J.D. King, over at our SBNation sister site Duke Basketball Report decided to get his shots in the next day. He proclaimed that Forde had "turned on Calipari". Obviously he knows little about Forde's seemingly obsessed approach to covering Calipari and the Cats as they have made red-headed step-children out of his friend and co-author, Rick Pitino and the Louisville Cardinals virtually every year since he arrived at Kentucky. King, however, takes the audacious approach to his article that now "It'll be interesting to see what happens if the fans follow Forde's lead."
Kentucky fans following Pat Forde? Please. The only place Kentucky fans will follow Pat Forde to is the edge of a cliff to witness him either jump off in an effort to rid the world of another blight on humanity, or to see him proclaim once and for all in a voice as loud as thunder that he is not just small minded, but arrogant, vindictive, and spiteful when someone dare show him to be wrong.
Forde points out that Rupp Arena was the site of chants of "Ten-Loss Tubby" when head coach Tubby Smith had seasons that were supposedly not up to snuff for the Big Blue Nation. I find it seemingly curious that Forde cannot remember his own words when discussing the firing of Tubby Smith by Minnesota less than a year ago:
In the case of Smith, he gave Minnesota six years of good and zero years of great. And with a salary of nearly $2 million this year, the school was paying for great (or at least really, really good).
Forde conveniently forgets his own words when discussing Smith's job performance and the perception of the fans and their expectations:
The schools were unreasonable, unrealistic and unfair, the cultists said. They have a warped view of their place in the college basketball hierarchy. They were lucky to have those coaches and will be even luckier to find a replacement as good. And so forth. Pardon me for not sharing their outrage...That might be part of the reason why Smith put out feelers for several other jobs during his six years at Minnesota. He never left of his own accord, but that's not because he never looked. Most recently, sources said Smith had his eye on Auburn should the school choose to let go of Tony Barbee after three struggling seasons. That would have been akin to the exit Smith orchestrated at Kentucky – beating the posse out of town to Minnesota and then hearing outsiders pile on the school for running off a good coach.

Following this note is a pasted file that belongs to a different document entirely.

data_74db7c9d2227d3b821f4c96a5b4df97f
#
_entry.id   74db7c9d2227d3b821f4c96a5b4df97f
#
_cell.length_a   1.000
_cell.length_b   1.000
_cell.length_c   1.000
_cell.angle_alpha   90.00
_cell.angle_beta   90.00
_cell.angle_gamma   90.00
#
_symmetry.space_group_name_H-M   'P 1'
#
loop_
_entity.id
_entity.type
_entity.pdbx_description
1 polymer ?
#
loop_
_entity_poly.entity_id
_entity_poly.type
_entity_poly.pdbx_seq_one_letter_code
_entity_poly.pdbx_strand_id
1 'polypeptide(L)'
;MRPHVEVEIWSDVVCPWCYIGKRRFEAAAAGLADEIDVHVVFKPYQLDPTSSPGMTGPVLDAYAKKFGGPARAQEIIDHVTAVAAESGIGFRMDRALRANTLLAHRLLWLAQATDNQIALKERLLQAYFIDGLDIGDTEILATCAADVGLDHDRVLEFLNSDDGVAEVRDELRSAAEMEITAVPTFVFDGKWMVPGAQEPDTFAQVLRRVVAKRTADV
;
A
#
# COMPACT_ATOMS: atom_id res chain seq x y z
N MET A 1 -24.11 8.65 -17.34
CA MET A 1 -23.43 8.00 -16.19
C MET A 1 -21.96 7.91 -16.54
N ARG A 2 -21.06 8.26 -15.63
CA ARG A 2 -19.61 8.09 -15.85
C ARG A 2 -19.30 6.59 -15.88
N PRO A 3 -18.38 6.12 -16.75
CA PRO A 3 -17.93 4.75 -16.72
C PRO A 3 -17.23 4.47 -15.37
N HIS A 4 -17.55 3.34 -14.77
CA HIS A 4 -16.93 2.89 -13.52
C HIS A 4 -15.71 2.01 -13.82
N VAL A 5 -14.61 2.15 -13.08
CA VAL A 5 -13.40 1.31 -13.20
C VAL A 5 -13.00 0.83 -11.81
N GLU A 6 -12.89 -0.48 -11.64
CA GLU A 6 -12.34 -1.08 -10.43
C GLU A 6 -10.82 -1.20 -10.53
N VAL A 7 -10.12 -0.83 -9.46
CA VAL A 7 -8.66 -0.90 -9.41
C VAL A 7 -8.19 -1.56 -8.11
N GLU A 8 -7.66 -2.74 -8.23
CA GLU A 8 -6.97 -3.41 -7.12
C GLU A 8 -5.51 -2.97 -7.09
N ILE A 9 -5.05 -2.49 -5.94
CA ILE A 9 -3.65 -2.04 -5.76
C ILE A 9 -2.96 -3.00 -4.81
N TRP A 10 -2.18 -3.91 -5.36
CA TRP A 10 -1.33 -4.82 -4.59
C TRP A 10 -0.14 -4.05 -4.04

So Tubby Smith was willing to entertain the idea of jumping, but he got pushed first. And now that makes Minnesota the bad guy in the Cult of the Coach worldview.
I'm not buying the outrage. Not for Tubby Smith. [my emphasis]
How quickly they forget.
So the drums are beating. Someone smelled a little bit of wood smoke out behind the house and decided to yell, "FIRE!' Someone decided to vent their frustrations at the kids who Calipari is trying to coach and teach that no matter what some people have told them, they are not going to always succeed. They are not always going to be loved and revered by all. Sometimes they are going to disappoint him and the fans, and the sportswriters who cling to their every word.
Well, maybe not the sportswriters. They cling to anything they can suck the life out of. See, that's what they get paid to do. They get paid to take shots at any target they can. Throw whatever you can throw at the target and see what sticks. And if you throw enough at it, then others start throwing too. And pretty soon the target gets covered in whatever can be found that can be thrown.
Somewhere, however, under all that garbage piled on the target, there is a man. A man who not long ago was revered by some of those very same people throwing the garbage as the savior of the Kentucky program. The man who is also the coach that has compiled a 144-34 record since arriving at Kentucky, and an NCAA Championship, and three SEC Championships in four years.
Am I suggesting that Calipari is not subject to the same criticisms and critiques as everyone else in the game? No. Is he exempt from having to stand there and let the garbage get tossed his way? Not one bit. But he is also not exempt from being human and reaching a point where he decides he has heard enough for one day, the very same way all of us have done at various points in our lives. The same way guys like Forde can get on their high horse and claim in high dudgeon to be the word of the people.
No matter how obviously oafish they look and sound doing it.